There's a big, big difference between the power you need to run a wristwatch and the power you need to run a mouse.
A modern cordless optical mouse, like a Logitech MX 700, will draw something like 80 milliamps (mA) from its two AA NiMH cells, in constant normal use. That's not a whole lot - it gives you something like a straight day of use from a couple of fully charged AAs (and, of course, you can recharge the batteries whenever you're not using the mouse).
80mA at the nominal 2.4 volts of the two rechargeable AAs is 0.192 watts. Wristwatches need a lot less power than that, which is why they can be powered by a feeble shaker generator.
Even a relatively big (11 by 3mm) G10 silver oxide button cell - which is considerably larger than the cells that power most wristwatches - will only have a capacity of 60 milliamp-hours at 1.5 volts. That's a big 90 milliwatt-hours, and it'll run a watch for, what, two years straight?
Actually, you'll usually get a couple of years of service out of a much smaller battery in a digital watch, but let's say only 24 months from a G10.
This adds up to a current draw of less than four microamps, at only 1.5 volts - about five microwatts. A 192 milliwatt mouse is drawing around 37,400 times as much power.
So even if you cut the power the mouse was consuming by a factor of ten, and increased the power the kinetic charging system produced by another factor of ten, you'd still be making less than three thousandths of the power you'd need to run the mouse.
At work we have some users who have all their drive letters taken up with network drives. When they plug in a device such as a USB memory stick or a card reader we have to unmap a network drive to be able to access it. This is a real problem for the users, because they don't have admin rights to the machine.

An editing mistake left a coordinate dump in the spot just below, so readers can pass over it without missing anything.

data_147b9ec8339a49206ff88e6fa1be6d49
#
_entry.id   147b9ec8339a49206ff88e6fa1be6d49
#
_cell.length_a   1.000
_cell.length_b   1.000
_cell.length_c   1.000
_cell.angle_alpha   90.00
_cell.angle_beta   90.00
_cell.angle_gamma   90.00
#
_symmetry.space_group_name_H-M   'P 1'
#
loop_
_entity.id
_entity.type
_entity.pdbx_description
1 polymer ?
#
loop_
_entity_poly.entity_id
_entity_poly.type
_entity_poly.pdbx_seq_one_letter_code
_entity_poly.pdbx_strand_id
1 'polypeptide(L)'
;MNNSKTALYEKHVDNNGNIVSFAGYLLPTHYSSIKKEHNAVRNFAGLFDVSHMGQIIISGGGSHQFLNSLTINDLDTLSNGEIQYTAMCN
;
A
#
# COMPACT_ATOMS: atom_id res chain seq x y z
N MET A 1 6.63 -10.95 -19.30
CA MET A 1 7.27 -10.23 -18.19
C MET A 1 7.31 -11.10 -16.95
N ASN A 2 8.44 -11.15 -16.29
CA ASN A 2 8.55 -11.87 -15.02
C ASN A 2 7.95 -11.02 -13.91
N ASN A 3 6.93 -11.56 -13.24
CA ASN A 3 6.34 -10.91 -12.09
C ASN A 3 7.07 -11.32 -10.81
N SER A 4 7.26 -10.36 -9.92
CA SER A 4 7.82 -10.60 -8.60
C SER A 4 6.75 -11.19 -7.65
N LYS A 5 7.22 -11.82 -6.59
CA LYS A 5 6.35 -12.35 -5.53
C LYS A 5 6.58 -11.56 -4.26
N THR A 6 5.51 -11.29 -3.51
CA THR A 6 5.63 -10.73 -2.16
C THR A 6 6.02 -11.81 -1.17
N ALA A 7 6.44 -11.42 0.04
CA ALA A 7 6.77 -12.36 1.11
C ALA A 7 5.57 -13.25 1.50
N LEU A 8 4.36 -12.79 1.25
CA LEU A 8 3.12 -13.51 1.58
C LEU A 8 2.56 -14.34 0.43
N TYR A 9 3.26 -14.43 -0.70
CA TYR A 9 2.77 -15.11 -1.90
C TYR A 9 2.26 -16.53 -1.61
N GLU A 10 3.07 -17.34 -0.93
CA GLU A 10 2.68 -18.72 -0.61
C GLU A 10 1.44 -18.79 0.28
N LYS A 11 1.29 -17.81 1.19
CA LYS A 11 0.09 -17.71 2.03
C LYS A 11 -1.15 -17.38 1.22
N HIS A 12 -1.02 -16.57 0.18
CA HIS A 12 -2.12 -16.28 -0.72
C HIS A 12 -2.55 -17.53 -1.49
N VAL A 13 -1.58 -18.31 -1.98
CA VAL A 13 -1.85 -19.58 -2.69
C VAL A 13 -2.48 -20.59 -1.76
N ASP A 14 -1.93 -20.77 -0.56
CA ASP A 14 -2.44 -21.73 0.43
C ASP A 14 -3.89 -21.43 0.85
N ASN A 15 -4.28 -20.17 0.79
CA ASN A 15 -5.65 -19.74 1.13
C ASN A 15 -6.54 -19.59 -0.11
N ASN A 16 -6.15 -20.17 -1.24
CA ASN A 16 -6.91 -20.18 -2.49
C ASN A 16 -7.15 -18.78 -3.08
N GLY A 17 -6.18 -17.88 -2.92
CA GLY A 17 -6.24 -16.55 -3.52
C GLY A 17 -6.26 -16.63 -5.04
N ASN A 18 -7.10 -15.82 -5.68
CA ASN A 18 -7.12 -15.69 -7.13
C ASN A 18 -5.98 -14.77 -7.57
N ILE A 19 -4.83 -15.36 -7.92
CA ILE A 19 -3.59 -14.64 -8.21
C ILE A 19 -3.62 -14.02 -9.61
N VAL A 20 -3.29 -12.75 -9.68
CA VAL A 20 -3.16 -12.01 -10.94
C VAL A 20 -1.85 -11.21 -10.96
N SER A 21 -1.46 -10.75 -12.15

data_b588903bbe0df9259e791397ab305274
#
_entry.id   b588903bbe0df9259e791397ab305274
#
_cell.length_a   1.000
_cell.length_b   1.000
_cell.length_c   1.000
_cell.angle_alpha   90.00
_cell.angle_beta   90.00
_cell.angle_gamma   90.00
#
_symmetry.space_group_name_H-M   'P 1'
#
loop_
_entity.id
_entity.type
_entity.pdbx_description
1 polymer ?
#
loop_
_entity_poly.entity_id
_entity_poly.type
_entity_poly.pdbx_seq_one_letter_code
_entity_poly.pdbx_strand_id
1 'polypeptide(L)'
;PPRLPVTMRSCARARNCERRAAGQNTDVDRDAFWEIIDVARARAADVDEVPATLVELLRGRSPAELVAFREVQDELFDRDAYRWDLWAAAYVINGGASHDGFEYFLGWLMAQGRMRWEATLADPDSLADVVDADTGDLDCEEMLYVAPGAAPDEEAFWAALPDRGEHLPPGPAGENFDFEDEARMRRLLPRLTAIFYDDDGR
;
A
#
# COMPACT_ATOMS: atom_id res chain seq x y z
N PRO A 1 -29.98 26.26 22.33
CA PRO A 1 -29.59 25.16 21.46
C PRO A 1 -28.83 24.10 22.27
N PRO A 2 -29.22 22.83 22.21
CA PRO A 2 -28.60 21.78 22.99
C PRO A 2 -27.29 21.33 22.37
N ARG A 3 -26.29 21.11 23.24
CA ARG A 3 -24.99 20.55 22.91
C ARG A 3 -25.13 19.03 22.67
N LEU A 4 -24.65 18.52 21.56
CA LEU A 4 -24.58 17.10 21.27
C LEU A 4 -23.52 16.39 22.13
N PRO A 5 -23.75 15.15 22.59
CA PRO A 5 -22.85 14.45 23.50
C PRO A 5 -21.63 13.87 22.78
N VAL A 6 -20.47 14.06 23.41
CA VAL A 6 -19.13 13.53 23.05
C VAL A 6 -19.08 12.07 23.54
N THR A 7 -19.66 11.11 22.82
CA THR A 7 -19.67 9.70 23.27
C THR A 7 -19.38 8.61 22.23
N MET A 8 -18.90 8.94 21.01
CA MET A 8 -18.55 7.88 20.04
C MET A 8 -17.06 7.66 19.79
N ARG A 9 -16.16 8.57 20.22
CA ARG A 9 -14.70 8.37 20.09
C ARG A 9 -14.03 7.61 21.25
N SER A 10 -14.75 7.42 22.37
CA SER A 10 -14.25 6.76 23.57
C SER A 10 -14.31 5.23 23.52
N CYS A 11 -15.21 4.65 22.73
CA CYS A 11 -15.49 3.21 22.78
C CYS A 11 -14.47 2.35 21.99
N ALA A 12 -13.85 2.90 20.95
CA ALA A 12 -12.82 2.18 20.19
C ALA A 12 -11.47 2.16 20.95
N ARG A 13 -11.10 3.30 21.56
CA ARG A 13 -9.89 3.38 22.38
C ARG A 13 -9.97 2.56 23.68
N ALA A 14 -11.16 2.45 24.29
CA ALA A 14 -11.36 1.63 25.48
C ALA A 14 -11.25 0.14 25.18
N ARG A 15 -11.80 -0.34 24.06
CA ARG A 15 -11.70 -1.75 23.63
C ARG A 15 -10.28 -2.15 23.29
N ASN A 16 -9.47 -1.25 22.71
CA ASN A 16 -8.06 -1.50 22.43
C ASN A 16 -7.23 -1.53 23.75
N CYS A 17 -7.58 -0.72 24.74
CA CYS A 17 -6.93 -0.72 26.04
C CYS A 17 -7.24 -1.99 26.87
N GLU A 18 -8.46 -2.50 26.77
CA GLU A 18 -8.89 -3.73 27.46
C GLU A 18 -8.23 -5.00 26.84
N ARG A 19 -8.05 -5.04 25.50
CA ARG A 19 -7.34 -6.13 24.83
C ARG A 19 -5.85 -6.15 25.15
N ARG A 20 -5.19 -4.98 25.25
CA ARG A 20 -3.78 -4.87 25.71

So what I was thinking about doing was creating some shell folders which point to the UNC path in question instead. So instead of having, say, \\server\Data mapped to the G drive, you can have a folder in My Computer called Group Data instead.
I got the idea from this tip, which works in a limited way. It lets you put the folders in My Computer, but when you try and browse to somewhere to save your work, the folder doesn't come up.
Do you guys have any ideas on how to do this?
Yes, it can be done, and it can even be done in a fairly point-and-drool way. This page (which is only promised to work right in Internet Explorer) lets you generate a Win2000/XP registry file to create shell folders, on the desktop and/or in My Computer, which can point to anything you like, including network shares. And they show up in file requestors.
Note: The "GUID/CLSID" can be anything you like, as long as it's of the right form nothing else is using the same ID. fd4df9e0-e3de-11ce-bfcf-abcd1de12345 seems to be rather popular.
(A crueller soul than me might point out that a bunch of these .reg files concatenated together would be an excellent small, one-shot device for filling someone else's desktop and My Computer with rudely named, undeletable-without-registry-editing "System Folders".)